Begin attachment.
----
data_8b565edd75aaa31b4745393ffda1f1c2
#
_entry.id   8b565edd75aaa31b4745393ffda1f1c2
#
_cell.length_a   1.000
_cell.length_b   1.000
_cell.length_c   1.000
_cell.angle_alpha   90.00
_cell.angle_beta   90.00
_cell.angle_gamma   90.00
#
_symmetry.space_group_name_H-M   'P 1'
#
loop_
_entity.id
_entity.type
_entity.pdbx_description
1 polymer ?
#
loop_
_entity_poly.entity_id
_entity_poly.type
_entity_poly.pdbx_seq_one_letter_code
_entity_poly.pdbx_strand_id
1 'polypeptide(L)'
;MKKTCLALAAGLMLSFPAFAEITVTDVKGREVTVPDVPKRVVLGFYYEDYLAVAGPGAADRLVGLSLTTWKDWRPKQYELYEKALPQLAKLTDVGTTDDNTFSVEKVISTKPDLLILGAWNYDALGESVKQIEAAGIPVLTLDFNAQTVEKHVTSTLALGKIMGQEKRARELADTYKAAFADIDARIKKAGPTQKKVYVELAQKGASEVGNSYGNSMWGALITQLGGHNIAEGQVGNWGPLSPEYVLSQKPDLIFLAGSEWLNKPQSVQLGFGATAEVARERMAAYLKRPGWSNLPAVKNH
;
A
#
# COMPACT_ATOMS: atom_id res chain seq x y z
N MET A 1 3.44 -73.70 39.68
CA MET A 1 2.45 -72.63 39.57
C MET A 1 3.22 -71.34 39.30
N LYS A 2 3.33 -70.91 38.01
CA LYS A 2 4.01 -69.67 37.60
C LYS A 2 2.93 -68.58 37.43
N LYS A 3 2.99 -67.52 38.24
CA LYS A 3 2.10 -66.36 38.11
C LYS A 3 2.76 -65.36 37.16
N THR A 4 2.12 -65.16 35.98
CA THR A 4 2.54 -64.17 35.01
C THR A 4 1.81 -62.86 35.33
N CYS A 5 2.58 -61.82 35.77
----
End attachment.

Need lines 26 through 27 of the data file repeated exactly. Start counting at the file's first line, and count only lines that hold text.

;MKKTCLALAAGLMLSFPAFAEITVTDVKGREVTVPDVPKRVVLGFYYEDYLAVAGPGAADRLVGLSLTTWKDWRPKQYELYEKALPQLAKLTDVGTTDDNTFSVEKVISTKPDLLILGAWNYDALGESVKQIEAAGIPVLTLDFNAQTVEKHVTSTLALGKIMGQEKRARELADTYKAAFADIDARIKKAGPTQKKVYVELAQKGASEVGNSYGNSMWGALITQLGGHNIAEGQVGNWGPLSPEYVLSQKPDLIFLAGSEWLNKPQSVQLGFGATAEVARERMAAYLKRPGWSNLPAVKNH
;